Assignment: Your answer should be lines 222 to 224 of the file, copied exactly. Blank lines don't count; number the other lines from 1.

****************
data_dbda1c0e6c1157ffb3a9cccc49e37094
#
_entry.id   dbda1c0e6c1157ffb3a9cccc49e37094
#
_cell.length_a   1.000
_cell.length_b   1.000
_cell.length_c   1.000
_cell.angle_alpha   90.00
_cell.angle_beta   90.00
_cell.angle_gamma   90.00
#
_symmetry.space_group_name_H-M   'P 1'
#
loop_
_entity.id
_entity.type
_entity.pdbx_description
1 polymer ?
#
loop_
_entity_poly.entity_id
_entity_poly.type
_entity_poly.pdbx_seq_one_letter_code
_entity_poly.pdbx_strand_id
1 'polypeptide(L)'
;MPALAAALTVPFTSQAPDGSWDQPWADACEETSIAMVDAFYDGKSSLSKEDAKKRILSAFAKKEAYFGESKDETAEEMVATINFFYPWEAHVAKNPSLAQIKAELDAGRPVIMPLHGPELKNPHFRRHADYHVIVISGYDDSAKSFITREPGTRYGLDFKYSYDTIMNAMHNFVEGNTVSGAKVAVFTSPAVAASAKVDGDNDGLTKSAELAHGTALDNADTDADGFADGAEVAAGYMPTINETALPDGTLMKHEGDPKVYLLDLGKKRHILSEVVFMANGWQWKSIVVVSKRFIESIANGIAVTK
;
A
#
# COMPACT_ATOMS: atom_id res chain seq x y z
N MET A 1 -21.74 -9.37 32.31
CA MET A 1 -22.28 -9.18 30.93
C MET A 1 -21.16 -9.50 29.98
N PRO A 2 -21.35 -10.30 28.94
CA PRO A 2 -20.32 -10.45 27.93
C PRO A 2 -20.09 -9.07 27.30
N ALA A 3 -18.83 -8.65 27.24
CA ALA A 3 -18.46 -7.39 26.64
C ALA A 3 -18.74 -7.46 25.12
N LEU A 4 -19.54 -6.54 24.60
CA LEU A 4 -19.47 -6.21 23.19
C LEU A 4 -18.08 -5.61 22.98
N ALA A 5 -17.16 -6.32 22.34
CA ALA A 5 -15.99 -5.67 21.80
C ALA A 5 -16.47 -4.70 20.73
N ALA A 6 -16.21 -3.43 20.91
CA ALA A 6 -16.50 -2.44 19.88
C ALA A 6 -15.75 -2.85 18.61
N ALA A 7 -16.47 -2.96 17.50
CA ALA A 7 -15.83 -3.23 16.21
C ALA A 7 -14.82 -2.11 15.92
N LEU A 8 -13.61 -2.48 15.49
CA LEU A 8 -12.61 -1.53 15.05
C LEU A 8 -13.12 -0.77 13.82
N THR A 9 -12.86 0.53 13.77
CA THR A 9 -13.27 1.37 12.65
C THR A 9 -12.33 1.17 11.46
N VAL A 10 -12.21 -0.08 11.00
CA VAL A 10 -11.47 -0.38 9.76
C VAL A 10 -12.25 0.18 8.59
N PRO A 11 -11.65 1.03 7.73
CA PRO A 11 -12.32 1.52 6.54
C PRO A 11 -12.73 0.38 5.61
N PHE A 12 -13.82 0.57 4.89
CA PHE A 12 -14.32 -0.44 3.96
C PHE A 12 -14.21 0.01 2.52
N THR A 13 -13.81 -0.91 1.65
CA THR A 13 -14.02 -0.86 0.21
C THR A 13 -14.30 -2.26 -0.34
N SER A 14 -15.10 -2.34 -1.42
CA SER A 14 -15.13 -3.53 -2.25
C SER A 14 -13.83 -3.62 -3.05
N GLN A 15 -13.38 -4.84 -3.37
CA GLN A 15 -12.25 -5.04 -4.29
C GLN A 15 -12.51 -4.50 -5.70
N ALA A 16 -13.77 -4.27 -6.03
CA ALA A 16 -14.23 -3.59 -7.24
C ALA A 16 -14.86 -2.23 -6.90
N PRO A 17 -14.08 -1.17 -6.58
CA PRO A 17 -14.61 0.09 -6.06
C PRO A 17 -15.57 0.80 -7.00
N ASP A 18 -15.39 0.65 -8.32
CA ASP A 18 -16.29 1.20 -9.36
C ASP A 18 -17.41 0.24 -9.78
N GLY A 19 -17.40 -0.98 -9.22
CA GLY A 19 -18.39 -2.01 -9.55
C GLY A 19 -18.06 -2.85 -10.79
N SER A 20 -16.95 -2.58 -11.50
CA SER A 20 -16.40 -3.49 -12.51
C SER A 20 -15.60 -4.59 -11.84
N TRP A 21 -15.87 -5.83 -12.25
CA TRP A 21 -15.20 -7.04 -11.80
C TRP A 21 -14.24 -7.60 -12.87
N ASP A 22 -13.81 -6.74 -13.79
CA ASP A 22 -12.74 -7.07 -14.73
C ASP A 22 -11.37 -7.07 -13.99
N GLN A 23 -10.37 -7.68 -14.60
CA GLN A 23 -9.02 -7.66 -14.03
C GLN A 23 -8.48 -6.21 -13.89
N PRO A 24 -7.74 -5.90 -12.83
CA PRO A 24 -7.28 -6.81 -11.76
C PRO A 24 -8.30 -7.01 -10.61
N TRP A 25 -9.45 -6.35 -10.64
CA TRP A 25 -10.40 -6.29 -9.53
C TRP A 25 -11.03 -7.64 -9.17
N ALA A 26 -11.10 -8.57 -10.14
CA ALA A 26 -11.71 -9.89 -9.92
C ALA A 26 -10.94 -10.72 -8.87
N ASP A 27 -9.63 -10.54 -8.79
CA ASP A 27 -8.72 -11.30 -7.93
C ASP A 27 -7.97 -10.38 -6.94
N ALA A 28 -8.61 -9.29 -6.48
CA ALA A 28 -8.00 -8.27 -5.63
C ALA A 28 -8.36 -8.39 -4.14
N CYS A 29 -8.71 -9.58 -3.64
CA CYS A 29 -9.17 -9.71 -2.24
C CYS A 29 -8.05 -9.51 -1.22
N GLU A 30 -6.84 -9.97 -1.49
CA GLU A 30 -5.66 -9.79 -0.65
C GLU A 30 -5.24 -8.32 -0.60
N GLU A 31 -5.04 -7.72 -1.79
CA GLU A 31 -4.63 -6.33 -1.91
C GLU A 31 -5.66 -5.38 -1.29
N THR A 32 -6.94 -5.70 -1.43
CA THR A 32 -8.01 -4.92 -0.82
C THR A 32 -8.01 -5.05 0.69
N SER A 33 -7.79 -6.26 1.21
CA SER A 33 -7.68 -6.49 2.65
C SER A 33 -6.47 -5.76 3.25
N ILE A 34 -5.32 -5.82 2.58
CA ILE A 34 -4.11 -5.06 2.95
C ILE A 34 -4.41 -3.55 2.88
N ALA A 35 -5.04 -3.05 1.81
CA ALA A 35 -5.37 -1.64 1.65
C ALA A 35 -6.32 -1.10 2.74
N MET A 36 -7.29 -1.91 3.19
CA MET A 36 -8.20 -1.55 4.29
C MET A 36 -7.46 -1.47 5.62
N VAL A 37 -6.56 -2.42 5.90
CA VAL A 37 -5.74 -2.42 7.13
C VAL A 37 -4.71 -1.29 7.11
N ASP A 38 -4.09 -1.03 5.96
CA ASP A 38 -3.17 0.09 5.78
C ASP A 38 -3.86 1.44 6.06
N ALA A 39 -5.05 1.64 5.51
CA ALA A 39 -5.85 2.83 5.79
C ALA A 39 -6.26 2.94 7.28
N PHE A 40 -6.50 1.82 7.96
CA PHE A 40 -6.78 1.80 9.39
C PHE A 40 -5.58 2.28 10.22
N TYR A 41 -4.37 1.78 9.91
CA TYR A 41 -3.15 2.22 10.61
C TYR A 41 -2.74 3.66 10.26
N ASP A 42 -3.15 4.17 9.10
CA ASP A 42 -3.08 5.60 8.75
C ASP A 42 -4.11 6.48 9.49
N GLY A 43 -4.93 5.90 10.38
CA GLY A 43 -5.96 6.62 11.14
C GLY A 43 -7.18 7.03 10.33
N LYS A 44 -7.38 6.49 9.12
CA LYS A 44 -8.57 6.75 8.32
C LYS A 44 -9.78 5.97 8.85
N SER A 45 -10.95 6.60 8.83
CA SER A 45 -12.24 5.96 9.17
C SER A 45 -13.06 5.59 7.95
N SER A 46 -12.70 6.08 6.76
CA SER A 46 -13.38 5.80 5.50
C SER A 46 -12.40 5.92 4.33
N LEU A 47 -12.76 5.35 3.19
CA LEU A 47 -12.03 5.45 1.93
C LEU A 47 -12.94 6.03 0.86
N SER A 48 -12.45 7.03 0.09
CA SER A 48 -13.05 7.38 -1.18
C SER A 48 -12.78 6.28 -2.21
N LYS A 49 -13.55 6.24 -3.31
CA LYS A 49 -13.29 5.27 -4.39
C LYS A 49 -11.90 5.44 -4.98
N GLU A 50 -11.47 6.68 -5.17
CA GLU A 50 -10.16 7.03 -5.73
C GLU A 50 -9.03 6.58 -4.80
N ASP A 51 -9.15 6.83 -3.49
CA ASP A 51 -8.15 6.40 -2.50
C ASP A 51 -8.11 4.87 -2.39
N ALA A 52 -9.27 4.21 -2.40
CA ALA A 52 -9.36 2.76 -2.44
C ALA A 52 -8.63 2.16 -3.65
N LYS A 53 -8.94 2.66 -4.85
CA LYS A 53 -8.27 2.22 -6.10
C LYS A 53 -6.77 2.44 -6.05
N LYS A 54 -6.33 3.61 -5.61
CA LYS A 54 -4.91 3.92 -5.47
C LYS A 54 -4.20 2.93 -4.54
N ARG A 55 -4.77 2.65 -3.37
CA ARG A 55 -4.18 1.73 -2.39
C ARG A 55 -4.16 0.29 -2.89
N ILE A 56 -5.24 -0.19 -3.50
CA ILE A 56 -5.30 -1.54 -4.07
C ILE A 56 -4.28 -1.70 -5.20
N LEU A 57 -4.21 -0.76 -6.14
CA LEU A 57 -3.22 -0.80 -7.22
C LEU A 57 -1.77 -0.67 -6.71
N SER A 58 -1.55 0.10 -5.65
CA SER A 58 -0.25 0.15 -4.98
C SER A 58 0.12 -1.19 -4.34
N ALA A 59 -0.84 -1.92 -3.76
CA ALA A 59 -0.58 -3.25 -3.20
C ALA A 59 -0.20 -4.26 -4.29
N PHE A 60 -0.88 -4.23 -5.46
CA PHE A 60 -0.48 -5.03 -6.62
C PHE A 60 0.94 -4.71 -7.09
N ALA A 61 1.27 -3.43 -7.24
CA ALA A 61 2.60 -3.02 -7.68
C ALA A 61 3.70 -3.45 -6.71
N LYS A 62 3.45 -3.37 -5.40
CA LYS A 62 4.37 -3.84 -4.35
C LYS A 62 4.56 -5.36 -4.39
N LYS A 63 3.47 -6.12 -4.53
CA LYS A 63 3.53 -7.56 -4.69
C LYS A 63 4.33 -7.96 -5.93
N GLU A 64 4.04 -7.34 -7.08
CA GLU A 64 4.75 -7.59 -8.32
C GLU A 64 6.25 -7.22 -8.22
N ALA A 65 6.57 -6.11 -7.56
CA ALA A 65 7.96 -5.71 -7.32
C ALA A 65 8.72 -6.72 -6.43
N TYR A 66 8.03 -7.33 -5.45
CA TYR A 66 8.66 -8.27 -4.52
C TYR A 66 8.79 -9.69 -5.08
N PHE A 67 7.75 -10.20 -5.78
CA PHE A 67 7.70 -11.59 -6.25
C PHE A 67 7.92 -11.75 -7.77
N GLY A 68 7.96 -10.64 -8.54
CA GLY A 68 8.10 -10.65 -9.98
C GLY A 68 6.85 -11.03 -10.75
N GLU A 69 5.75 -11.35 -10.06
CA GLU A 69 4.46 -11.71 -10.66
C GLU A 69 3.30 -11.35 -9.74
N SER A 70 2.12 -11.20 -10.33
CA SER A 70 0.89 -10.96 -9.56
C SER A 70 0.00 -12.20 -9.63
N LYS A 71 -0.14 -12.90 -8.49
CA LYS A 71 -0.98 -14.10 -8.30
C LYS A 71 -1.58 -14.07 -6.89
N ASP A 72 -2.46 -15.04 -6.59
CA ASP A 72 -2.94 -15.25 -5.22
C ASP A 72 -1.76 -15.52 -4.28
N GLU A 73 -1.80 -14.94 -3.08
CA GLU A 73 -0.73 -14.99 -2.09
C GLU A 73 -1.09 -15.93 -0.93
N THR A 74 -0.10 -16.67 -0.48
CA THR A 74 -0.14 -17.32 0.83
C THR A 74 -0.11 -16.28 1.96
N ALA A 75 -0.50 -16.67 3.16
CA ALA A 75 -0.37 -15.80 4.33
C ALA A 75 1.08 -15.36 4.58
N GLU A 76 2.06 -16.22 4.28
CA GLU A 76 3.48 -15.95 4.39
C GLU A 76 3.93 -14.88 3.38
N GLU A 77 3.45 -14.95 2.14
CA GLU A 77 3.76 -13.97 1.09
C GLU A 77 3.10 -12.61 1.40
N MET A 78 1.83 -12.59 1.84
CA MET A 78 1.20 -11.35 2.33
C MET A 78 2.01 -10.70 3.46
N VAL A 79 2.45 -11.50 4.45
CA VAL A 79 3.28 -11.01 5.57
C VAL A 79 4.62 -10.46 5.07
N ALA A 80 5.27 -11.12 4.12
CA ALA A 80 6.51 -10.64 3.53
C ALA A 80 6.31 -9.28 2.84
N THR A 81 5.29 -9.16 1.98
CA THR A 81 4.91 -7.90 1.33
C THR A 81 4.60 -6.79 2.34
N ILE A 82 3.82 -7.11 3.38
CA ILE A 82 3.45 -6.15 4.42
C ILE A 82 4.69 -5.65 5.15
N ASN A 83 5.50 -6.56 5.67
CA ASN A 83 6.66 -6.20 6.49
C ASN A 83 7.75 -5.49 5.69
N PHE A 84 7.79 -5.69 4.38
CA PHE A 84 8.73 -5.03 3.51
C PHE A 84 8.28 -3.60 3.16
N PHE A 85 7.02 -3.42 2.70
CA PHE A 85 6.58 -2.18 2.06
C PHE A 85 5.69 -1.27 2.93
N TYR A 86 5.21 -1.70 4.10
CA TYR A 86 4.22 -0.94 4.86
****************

C GLU A 64 6.25 -7.22 -8.22
N ALA A 65 6.57 -6.11 -7.56
CA ALA A 65 7.96 -5.71 -7.32